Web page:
SSH Tunnel AWS Elasticsearch Service from local machine

No more signing every request

Remember this?

let creds = new AWS.SharedIniFileCredentials({profile: esProfile });
let signer = new AWS.Signers.V4(req, 'es');
signer.addAuthorization(creds, new Date());

Every request had to be signed with AWS’s SigV4 so that the Elasticsearch endpoint could be properly authorized. That meant additional code to sign all your requests, and additional time for the endpoint to decode it. It might only be a few milliseconds of extra processing time, but those can add up. Now we can call our VPC Elasticsearch endpoint with a simple HTTP request.

2. No need to set up NATs or Internet Gateways

If your apps don’t require outgoing access to the Internet, there is no longer a need to set up NATs and IGs to access your Elasticsearch cluster. This saves you both complexity and money by not needing to maintain the extra configurations. Especially in a multi-availability zone deployment.

3. More secure, no more publicly available URLs protected by weak IP restrictions

Elasticsearch has no built-in security, so we used to simply restrict access to our EC2 instances that were running ES using security groups. AWS’s Elasticsearch Service, however, only allowed for a publicly accessible URL, requiring additional levels of security to authorize access, like signing the request. This meant managing your cluster locally from the command line, or accessing Kibana, required you to compromise security by authorizing specific IP addresses to have access to the cluster. This was a terrible idea and opened up huge security risks. VPC-based ES clusters are no longer publicly accessible, which closes that security hole.

Accessing Your Elasticsearch Cluster Locally

All this new VPC stuff is great, but if you read the ES documentation you probably noticed this:

To access the default installation of Kibana for a domain that resides within a VPC, users must first connect to the VPC. This process varies by network configuration, but likely involves connecting to a VPN or corporate network.

This is also true if you want to access your ES cluster from the command line. The URL is no longer publicly accessible, and in fact, routes to an internal VPC IP address. If you already have a VPN solution that allows you to connect to your VPC, then configuring your security groups correctly should work. However, if you don’t have a VPN configured, you can solve your problem using a simple SSH tunnel with port forwarding.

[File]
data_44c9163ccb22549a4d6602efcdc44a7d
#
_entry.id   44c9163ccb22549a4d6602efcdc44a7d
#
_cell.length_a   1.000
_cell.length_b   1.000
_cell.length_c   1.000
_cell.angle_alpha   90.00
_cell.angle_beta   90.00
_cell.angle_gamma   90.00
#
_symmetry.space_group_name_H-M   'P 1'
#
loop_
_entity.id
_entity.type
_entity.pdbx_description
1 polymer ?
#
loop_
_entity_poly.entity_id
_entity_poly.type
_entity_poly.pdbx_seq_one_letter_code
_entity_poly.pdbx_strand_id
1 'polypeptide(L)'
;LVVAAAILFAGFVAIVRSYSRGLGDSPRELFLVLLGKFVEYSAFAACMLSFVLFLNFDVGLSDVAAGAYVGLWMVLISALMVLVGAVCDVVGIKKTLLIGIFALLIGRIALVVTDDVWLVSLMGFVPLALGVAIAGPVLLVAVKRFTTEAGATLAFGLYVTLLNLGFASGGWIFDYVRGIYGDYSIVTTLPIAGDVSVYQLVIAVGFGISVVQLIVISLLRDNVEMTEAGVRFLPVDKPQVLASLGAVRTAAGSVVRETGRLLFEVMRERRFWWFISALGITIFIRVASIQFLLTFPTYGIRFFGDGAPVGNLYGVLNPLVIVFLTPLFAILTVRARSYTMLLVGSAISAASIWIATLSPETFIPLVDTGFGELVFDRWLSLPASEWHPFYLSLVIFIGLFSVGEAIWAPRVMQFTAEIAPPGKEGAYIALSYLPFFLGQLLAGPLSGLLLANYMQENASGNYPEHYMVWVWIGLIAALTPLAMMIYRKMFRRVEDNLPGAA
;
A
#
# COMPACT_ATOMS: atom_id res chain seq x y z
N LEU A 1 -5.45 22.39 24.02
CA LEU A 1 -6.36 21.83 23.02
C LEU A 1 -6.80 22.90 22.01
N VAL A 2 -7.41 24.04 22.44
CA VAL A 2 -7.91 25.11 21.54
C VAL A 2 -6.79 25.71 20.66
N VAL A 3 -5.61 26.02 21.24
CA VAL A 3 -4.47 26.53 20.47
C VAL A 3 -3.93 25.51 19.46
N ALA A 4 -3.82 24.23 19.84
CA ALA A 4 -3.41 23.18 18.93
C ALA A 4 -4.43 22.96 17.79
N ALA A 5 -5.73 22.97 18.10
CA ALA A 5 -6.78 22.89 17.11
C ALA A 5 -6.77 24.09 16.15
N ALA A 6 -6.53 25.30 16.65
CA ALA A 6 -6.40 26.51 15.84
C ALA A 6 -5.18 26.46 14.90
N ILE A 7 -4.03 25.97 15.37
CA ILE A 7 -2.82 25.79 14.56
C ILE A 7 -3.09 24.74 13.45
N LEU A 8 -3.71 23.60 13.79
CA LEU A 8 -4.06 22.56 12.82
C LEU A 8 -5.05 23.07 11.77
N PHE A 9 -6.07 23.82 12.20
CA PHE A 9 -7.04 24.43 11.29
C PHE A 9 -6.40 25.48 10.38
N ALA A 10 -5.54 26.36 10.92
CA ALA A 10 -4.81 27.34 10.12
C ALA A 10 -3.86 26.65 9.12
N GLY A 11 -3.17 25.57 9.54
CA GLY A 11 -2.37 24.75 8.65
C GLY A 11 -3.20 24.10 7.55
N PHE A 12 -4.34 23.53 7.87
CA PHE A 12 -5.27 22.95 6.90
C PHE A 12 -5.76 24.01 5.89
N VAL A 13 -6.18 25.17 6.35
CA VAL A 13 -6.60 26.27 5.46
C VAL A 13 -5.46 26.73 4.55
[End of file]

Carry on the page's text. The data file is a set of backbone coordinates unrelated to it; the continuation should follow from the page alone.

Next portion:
Step 1:
You need to have an EC2 instance running in the same VPC as your Elasticsearch cluster. If you don’t, fire up a micro Linux instance with a secure key pair.

NOTE: Make sure your instance’s security group has access to the Elasticsearch cluster and that your Elasticsearch cluster’s access policy uses the “Do not require signing request with IAM credential” template.

Step 2:
Create an entry in your SSH config file (~/.ssh/config on a Mac/Linux Distro):

# Elasticsearch Tunnel
Host estunnel
HostName # your server's public IP address
User ec2-user
IdentitiesOnly yes
IdentityFile ~/.ssh/MY-KEY.pem
LocalForward 9200

NOTE: The “HostName” should be your instance’s PUBLIC IP address or DNS. “User” should be your Linux distro’s default user (ec2-user if using Amazon Linux).

Step 3:
Run ssh estunnel -N from the command line

Step 4:
localhost:9200 should now be forwarded to your secure Elasticsearch cluster.

Access via a web browser, ignore the invalid SSL certificate:
Search: https://localhost:9200
Kibana: https://localhost:9200/_plugin/kibana

Access via cURL, be sure to use the -k option to ignore the security certificate:
curl -k https://localhost:9200/

Access programmatically (example in Node.js). Be sure to use the corresponding option to ignore SSL certificates (as in strictSSL below):

const REQUEST = require('request-promise')

const options = {
  method: 'GET',
  uri: 'https://localhost:9200/',
  strictSSL: false,
  json: true

REQUEST(options).then(res => { console.log(res) })

And that’s it! Now you can take advantage of the benefits of VPC-based Elasticsearch clusters and still maintain your local development workflows.

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